SA Bass

“Keep that Showroom Shine. How to Protect a Fiberglass Boat’s Finish”


- By Joe Balog

Bass boats are easily the coolest, fastestloo­king boats on the water, and they get their lightning-fast look from a high-gloss finish applied over bright gel paints mixed with metallic or poly flakes – Joe Balog

B ass boats are easily the coolest, fastest-looking boats on the water, and they get their lightning-fast look from a high-gloss finish applied over bright gel paints mixed with metallic or poly flakes. The right formula and procedure produces the eye-catching trademark sparkle we see on the showroom floor. Maintainin­g this look on the water is easy, provided we steer clear of a few obstacles.

Know the Coats

It’s important to understand how bass boats are built and the properties of the outermost layer in order to protect it. A clear coat covers everything on a metallic/poly flake boat. It’s responsibl­e for producing such a wet, shiny look. Immediatel­y below the outer clear is the flake itself, which rests on the boat’s gel coat.

For boats with no flake – often the case with straight white, black or grey gel coat hulls – there is usually no outer clear coat. The gel coat is the topcoat.

Block UV Rays

The greatest threat to a bass boat’s finish is the sun. Over time UV rays can break down the outer coating, leaving it pitted and yellow. In addition, gel coats can oxidize – the oils within the gel itself rise to the surface – rendering the finish white and chalky.

The best way to beat the sun at its own game is to avoid it altogether when the boat’s not in use. Complete concealmen­t in a garage is best, but even a carport or boat cover helps. The worst-case scenario is storing a boat on the dock, where reflective rays hit it from all sides.

Stop Threats from Moisture

Another overlooked threat is water; more specifical­ly, moisture. Safeguard against having it enter a boat’s finish by maintainin­g airflow in the storage area, and never leave a wet boat covered up for very long. In time, moisture could find its way between the boat’s gel and clear coats, resulting in a hazy look.

Keep Fuel Away

Always immediatel­y clean any fuel accidental­ly spilled onto a boat. If left unattended, gasoline can penetrate just about anything, and can actually discolor fiberglass.

Basic Cleaning

Once the proper precaution­s have been taken against the biggest threats, the best way to protect a boat’s finish is to keep it clean to avoid damage from less obvious causes. Hard water stains – actually mineral deposits left after evaporatio­n – can be abrasive enough to damage the finish if they’re merely wiped off with a dry cloth. Over time, these “micro-scratches” can add up to give a boat a “used” look. A 50/50 mix of white vinegar and water or a commercial­ly available spray-on detailer will help. Premium sprays will also provide a slick coating, which helps prevent bugs and stains from sticking and reduces scum-line buildup. Bass Boat Saver detailer spray is a reliable, popular choice, as are the products by Boat Bling. Be sure to spray overlooked areas around the boat’s transom, particular­ly adjacent to the jack plate, to benefit fully from the protection.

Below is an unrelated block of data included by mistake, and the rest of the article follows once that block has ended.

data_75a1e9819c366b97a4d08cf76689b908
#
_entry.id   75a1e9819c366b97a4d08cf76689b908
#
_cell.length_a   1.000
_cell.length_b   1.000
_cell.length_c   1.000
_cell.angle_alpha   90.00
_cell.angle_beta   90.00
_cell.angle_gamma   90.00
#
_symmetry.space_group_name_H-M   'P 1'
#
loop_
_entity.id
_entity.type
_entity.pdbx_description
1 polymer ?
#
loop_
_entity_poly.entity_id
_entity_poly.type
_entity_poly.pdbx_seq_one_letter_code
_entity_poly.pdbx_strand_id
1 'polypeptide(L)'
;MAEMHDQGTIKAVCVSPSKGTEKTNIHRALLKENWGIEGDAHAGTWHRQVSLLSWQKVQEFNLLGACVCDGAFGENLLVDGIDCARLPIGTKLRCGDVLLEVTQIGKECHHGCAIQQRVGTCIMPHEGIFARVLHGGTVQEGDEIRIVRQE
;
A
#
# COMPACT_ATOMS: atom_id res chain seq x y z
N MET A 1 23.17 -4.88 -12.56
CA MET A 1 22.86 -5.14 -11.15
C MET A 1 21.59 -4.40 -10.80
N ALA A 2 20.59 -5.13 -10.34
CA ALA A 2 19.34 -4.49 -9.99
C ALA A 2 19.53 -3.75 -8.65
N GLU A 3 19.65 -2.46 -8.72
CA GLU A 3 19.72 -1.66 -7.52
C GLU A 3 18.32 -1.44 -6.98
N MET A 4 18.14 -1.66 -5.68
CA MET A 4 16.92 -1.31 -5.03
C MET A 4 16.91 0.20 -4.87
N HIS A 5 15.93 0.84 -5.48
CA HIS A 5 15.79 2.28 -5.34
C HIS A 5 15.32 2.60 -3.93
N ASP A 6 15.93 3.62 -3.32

While a daily wipe-down is a good practice, establishi­ng a well-waxed outer surface is key to maintainin­g a pretty rig. The first step is to remove any oils, swirl marks or extra-stubborn deposits through the use of a cleaning wax or polish. There are several products on the market (they usually advertise the ability to rub out fine scratches), but a top choice among many pros is Collinite’s Fleetwax.

Cleaner waxes can be applied with a buffer or by hand, but one word of caution: Excessive rubbing can do damage. If you’re unsure of how to do it right, consult a profession­al.

In the case of boats with excessive wear, oxidation or yellowing, the best choice to prevent irreversib­le damage might be to hire a profession­al with experience in restoring fiberglass finishes. Boaters who take on major DIY projects should, at the very minimum, do their research. There are step-by-step videos available on YouTube, but be diligent about whom you trust for your info.

Once a rig is properly cleaned and stripped using polish, a protective outer surface must be applied. High-quality carnauba-based waxes do a good job of sealing things up and protecting the boat’s finish from UV exposure. Here, you get what you pay for (Marine 31 Gel Coat Carnauba, a high-end product, runs about $50 a bottle), but the protection is worth it.

A practical plan to keep a finish in tip-top shape includes an annual buff with cleaner polish, followed by a topcoat wax applied about three times a year. Another choice is a modern “allin-one” process that includes a very light polish, combined with a high-gloss finishing wax. While the final product won’t offer the lasting protection of the convention­al two-step approach, convenienc­e is a benefit. Meguiar’s Flagship Premium Cleaner/Wax receives high marks from experience­d marine techs.

Finally, for the ultimate in protection, consider hiring a profession­al offering a polymer-based topcoat (here, the surface must be meticulous­ly cleaned prior to applicatio­n). While polymer applicatio­n is costly – often running four figures when included with a full detail job – it’s advertised to maintain a showroom shine all year, with little more than a regular wipe-down from the boat owner.

Any step that can be taken to protect the boat’s finish is a step in the right direction. After all, resale value and pride in ownership both go up when your rig looks shiny and slick.

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 ??  ?? Boat wax, detailing spray and a little TLC can keep your rig looking sharp and protect its resale value for many years.
Boat wax, detailing spray and a little TLC can keep your rig looking sharp and protect its resale value for many years.

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